The University of Newcastle has made a major down-payment on aspirations to take its Callaghan Campus in New South Wales to 100 per cent renewable by 2020, with the installation of a $4 million, 2MW PV system installed across its across 25 buildings.
The new solar system, which is being installed over the course of 2018, is expected to generate around 2.8 million kWh a year, and cut the University’s greenhouse gas emissions by 2800 tonnes CO2-equivalent compared with conventional grid-sourced electricity.
It follows a 2016 feasibility report, which found that the Hunter Valley-based campus could reach 100 per cent renewables by 2020 by installing up to 12MW of rooftop and ground-mounted solar PV and 5MWh of battery storage.
The feasibility study – conducted by the Tom Farrell Institute (the UON’s environmental research and teaching hub, based at Callaghan) with CLEANaS – determined that this would be both technically feasible and financially beneficial for the UON.
“With a healthy return on investment of approximately 8 per cent, finance for this cost-neutral project has a payback time of around 10 years,” a report on the Tom Farrell Institute website says.
The solar and storage would supply up to 85 per cent of the university’s daytime electricity needs, with the possibility of feeding excess energy into the grid, or storing it for when the sun goes down. Remaining demand will be met through energy efficiency, or buying green power.
Whether these plans are realised remains to be seen, but in the meantime, the UON said it would use the new Callaghan solar system as a “living laboratory for sustainable futures” – offering added value to students and inspiration to come up with new ideas and innovations.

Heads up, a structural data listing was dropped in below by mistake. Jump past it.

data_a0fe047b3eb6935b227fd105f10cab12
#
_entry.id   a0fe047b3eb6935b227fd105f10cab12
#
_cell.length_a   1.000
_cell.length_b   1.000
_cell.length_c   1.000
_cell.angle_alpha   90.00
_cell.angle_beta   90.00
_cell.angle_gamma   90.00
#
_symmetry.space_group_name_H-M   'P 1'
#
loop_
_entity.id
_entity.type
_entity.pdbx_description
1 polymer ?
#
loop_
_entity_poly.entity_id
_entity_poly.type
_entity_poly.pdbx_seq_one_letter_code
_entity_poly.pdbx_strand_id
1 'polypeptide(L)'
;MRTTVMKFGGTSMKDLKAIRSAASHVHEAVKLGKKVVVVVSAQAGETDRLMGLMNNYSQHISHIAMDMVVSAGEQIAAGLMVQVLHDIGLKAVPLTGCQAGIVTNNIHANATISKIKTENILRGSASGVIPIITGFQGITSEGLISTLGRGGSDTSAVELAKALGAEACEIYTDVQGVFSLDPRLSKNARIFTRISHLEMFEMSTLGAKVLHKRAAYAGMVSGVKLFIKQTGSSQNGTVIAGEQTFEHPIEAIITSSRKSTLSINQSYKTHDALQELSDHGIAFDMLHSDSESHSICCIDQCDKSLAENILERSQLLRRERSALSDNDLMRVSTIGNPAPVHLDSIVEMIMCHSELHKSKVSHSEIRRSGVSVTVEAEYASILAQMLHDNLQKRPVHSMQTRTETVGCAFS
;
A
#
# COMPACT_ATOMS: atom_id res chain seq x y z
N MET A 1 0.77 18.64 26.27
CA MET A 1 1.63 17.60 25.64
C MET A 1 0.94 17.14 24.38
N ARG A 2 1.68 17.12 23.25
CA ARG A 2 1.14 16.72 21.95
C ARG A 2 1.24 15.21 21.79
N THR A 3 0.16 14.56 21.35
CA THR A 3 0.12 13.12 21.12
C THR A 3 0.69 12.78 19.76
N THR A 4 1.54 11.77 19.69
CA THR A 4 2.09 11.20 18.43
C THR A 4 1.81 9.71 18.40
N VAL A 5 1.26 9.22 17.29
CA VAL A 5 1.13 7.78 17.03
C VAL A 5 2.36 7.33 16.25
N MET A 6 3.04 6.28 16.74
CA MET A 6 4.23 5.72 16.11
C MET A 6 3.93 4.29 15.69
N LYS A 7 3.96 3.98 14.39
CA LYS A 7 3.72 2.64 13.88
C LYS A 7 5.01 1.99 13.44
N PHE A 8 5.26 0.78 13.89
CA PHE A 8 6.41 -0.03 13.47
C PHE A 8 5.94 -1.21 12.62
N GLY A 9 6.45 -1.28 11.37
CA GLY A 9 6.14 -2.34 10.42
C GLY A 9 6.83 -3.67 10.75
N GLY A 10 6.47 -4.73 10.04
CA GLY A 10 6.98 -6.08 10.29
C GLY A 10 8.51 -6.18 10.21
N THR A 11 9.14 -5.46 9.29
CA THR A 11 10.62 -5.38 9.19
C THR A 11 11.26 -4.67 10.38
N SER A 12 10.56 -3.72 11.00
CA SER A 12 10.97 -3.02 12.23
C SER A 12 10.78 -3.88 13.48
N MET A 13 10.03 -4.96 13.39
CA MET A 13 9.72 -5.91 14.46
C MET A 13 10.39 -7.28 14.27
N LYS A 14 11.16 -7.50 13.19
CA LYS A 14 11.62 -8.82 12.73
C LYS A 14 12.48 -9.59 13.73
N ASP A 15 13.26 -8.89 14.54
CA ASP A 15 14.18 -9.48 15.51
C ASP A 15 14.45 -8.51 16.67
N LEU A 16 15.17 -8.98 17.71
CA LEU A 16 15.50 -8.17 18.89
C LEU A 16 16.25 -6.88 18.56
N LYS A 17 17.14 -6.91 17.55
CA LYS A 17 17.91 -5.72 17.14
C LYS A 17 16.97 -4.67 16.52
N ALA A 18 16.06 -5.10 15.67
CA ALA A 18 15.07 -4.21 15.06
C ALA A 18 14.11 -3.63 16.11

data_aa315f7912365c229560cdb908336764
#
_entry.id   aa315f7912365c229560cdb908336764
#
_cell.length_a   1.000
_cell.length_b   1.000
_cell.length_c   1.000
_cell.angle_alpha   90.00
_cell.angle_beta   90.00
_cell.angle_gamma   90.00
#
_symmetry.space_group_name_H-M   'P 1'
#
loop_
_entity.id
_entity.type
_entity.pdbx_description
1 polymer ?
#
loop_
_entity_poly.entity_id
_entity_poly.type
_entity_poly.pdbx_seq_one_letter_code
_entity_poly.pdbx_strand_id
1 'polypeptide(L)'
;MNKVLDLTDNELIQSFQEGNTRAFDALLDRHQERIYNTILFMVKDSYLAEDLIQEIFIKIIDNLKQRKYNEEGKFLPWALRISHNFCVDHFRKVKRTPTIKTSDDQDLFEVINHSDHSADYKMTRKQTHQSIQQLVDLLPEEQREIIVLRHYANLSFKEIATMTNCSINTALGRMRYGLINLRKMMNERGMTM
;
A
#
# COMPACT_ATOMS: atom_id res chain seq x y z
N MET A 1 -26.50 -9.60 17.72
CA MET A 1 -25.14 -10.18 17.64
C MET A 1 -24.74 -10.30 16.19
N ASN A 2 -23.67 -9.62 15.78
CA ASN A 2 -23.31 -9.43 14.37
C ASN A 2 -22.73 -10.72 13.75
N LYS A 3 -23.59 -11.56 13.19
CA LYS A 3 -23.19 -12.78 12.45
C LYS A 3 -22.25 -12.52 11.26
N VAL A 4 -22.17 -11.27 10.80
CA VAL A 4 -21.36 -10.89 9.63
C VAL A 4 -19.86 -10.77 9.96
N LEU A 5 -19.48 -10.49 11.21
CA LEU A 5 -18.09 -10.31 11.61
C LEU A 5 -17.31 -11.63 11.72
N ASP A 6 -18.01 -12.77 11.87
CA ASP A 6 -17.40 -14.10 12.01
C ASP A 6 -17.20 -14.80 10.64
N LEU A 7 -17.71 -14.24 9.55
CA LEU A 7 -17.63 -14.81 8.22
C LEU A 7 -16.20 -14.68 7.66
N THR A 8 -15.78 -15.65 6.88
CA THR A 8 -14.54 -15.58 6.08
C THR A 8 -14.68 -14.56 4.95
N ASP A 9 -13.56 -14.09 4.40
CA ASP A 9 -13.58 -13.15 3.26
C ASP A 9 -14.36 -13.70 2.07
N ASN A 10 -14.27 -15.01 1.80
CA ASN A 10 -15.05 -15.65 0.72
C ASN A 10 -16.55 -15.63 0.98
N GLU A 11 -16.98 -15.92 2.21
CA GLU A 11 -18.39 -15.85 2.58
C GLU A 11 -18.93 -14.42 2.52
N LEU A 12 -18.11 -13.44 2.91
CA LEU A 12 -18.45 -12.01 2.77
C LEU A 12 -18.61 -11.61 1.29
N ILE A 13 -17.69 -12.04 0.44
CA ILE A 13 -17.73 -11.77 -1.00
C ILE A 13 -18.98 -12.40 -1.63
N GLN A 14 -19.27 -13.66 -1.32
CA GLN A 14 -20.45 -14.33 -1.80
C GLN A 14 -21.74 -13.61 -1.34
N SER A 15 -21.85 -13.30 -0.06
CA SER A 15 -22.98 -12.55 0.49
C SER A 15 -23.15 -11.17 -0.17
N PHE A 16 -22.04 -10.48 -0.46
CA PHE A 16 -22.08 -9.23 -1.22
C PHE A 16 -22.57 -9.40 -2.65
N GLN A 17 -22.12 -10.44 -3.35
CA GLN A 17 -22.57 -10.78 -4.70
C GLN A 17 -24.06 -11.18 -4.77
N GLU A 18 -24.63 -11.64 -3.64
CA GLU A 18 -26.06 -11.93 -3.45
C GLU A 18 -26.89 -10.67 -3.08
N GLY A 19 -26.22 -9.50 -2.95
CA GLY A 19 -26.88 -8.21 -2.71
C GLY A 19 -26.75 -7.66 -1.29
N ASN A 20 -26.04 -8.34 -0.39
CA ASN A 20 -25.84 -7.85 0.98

More broadly, the UON has overarching target to deliver a 20 per cent reduction on CO2 emissions per meter square of gross floor area by 2020, from a 2007 baseline.
In 2017, it installed a 75 kilowatt system on its library building at its Ourimbah campus – and it is also expanding that system this year. Elsewhere it has 80kW of PV installed at Port Macquarie, Tamworth and Taree. These systems are estimated to generate approximately 120,000 kWh of clean electricity per annum and avoid 100 tonnes of carbon emissions a year.
And it is not the only tertiary institution making the shift to renewables. In Victoria, the University of Melbourne has been rolling out 1.8MW solar at its Carlton campus; while Monash University last year set off on its path to 100 per cent renewables, via an innovative solar and battery storage-based renewable energy microgrid.
In New South Wales, the Charles Sturt University signed up to have 1.7MW of PV installed across 11 buildings at its Wagga Wagga campus; and in 2016, the University of New England announced plans to source up to half of its electricity from solar, through the installation of a PV farm on land adjacent to its Armidale campus.
Also in 2016, the University of Southern Queensland announced plans to add 1.9MW of rooftop solar and battery storage across its Toowoomba, Springfield and Ipswich campuses.
And not everyone is building their own renewable capacity. The University of New South Wales, though an unusual “tripartite” agreement, will buy up to 124,000MWh of renewable energy a year, for 15 years, from Maoneng’s 200MW Sunraysia Solar Farm located near Balranald in south western NSW, meeting the University’s annual energy requirement, starting in 2019.
This article was originally published on RenewEconomy’s sister site, One Step Off The Grid, which focuses on customer experience with distributed generation. To sign up to One Step’s free weekly newsletter, please click here.
Sophie is editor of OneStepOffTheGrid.com.au and deputy editor of its sister site, RenewEconomy.com.au. Sophie has been writing about clean energy for more than a decade.